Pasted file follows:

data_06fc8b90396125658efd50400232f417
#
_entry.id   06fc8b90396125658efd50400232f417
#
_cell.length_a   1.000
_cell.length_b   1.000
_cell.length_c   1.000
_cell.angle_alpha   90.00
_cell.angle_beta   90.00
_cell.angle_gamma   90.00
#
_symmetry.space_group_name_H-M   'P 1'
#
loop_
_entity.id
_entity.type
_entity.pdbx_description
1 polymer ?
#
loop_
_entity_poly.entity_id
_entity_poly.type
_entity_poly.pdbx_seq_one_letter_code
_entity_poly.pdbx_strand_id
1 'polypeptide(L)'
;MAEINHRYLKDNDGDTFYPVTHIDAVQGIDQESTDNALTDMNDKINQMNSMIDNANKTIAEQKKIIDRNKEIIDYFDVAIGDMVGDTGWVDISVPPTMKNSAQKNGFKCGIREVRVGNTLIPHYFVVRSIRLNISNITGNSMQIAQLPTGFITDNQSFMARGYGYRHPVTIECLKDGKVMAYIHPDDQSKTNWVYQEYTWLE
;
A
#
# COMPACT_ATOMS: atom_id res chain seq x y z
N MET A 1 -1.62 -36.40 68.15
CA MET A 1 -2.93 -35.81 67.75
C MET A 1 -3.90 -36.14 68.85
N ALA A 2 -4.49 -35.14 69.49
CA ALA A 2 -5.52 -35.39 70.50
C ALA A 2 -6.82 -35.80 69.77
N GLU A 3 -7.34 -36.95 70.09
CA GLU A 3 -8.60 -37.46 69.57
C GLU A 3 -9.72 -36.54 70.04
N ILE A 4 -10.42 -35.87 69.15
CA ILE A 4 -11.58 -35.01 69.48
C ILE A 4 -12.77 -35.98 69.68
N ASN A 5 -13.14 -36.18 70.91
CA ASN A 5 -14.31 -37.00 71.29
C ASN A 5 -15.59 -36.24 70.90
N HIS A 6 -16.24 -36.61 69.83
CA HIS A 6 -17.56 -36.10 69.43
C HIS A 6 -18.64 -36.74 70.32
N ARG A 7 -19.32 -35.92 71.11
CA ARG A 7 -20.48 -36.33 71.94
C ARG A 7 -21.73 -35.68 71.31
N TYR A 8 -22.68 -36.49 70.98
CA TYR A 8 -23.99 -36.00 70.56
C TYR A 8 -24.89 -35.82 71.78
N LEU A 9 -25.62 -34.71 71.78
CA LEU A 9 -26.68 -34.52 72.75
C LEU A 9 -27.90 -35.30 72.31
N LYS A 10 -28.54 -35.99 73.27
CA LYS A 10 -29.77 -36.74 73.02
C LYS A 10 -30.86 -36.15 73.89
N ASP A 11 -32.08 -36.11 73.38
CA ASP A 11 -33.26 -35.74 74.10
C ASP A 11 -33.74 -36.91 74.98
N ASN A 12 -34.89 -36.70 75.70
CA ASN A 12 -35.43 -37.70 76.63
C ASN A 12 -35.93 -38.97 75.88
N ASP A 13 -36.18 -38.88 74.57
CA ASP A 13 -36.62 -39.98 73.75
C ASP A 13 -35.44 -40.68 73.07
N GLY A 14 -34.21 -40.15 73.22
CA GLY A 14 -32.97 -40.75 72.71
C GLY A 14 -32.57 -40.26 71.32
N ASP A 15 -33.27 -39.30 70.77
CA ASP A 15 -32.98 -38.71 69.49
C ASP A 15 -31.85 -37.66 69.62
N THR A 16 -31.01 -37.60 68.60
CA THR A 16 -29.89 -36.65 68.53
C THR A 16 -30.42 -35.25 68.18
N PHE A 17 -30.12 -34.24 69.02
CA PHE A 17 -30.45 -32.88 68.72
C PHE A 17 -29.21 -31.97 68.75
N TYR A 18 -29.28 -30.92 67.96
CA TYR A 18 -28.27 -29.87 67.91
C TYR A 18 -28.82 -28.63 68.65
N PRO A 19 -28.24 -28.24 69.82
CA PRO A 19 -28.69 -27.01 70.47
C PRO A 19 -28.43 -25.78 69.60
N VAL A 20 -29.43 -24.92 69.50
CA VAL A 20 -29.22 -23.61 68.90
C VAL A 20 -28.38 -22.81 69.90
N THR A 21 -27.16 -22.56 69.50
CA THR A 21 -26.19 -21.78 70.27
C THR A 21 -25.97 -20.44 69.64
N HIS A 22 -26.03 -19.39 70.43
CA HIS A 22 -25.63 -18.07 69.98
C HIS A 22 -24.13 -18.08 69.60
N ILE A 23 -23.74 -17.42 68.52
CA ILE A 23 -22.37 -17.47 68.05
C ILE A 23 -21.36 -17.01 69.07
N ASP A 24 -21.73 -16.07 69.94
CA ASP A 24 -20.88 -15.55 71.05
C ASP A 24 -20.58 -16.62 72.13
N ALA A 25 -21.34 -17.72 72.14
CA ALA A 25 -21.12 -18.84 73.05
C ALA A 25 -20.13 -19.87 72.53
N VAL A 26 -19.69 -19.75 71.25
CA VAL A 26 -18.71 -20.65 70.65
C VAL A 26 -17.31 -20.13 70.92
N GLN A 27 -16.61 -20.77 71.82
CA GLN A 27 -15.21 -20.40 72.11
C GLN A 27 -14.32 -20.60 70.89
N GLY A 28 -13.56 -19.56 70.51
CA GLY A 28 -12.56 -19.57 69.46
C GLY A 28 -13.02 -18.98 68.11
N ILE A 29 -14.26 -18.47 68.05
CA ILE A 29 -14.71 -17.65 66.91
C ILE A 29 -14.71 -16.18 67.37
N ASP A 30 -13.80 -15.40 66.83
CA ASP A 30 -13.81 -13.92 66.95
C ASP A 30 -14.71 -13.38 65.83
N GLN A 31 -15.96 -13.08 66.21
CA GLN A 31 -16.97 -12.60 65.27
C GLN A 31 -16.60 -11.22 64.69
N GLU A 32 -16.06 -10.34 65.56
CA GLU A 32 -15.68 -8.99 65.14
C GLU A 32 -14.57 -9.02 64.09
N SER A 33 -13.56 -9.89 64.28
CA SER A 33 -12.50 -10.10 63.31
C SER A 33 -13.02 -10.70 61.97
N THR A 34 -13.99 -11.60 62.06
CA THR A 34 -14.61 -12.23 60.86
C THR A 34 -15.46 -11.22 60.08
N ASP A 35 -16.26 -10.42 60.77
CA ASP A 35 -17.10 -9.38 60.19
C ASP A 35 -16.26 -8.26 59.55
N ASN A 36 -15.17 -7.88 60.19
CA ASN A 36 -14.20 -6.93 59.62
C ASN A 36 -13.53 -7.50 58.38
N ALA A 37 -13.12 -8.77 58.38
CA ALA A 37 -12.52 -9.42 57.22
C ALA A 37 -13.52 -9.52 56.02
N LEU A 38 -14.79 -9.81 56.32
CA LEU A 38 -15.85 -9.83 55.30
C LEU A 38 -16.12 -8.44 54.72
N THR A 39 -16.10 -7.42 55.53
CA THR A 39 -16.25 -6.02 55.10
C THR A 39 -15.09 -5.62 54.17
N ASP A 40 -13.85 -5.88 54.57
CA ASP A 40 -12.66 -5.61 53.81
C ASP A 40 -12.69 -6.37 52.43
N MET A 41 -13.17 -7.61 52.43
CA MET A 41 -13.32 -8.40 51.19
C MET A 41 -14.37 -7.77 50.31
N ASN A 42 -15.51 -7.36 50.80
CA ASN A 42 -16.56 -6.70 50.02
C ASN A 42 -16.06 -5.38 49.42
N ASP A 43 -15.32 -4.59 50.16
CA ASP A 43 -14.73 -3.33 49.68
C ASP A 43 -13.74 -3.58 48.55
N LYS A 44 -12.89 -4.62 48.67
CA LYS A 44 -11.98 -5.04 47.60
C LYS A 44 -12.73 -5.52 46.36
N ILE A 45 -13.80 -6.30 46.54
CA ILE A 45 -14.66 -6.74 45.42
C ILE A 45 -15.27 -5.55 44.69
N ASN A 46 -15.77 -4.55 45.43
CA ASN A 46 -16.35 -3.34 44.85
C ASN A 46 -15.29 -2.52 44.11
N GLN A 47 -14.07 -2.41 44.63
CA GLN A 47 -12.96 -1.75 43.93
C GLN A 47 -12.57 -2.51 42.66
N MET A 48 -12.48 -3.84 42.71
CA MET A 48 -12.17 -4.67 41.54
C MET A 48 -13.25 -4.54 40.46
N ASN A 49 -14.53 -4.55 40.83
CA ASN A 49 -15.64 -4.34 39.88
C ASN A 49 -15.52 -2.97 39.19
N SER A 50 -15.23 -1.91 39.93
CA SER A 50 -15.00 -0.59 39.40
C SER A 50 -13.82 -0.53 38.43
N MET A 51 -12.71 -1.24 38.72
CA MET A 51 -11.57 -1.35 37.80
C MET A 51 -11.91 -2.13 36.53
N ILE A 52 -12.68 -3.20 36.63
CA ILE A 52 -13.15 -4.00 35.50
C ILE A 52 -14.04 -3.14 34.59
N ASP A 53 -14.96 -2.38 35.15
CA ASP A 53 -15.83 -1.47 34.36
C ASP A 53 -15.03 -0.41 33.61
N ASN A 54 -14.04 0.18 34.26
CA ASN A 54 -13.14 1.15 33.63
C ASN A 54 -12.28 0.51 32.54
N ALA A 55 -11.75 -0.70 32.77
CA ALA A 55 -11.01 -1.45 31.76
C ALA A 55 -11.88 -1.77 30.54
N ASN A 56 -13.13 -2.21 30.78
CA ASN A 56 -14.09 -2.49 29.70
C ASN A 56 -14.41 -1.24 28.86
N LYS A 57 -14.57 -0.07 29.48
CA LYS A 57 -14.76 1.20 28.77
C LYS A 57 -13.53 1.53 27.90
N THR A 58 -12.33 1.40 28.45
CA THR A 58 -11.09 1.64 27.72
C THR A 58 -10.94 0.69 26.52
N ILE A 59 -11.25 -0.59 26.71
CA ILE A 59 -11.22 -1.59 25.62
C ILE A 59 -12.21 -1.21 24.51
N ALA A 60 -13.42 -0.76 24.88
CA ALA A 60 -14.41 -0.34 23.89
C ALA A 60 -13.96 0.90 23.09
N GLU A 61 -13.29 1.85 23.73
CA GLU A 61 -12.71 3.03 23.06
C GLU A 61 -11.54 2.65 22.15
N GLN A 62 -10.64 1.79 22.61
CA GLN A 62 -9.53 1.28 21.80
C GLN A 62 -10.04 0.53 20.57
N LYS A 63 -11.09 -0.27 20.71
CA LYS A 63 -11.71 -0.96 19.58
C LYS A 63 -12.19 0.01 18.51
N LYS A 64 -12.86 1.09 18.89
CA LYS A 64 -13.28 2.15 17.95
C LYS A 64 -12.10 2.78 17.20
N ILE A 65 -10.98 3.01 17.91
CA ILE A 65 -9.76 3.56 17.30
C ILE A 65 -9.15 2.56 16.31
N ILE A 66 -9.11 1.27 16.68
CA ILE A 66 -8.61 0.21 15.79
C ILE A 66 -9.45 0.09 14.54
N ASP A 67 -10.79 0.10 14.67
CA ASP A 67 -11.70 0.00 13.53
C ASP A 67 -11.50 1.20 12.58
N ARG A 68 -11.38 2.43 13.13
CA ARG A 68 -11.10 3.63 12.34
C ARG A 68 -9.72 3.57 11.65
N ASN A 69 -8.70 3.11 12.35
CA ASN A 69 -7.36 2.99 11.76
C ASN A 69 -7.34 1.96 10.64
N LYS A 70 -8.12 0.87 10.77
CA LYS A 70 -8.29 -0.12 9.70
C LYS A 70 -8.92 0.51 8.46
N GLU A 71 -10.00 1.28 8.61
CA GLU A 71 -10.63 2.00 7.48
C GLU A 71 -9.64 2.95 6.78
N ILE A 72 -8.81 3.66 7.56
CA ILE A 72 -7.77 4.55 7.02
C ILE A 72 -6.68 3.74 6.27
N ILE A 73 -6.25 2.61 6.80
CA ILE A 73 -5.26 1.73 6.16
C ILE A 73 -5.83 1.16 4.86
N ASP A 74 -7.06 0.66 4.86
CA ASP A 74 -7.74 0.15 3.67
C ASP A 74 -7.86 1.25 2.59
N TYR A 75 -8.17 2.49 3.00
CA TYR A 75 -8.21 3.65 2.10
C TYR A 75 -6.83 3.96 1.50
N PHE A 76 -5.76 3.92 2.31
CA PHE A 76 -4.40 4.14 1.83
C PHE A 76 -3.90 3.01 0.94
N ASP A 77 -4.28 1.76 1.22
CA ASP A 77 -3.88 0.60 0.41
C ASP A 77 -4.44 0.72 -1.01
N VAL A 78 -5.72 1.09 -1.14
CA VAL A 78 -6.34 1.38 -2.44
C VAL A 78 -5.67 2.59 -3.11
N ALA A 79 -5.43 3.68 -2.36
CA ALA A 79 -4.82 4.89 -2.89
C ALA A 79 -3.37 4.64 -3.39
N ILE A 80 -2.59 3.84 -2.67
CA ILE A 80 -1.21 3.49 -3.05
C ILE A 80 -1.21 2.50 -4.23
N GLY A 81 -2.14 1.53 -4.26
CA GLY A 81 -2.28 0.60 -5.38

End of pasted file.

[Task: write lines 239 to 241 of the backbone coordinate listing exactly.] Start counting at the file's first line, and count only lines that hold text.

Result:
CA LYS A 70 -8.29 -0.12 9.70
C LYS A 70 -8.92 0.51 8.46
N GLU A 71 -10.00 1.28 8.61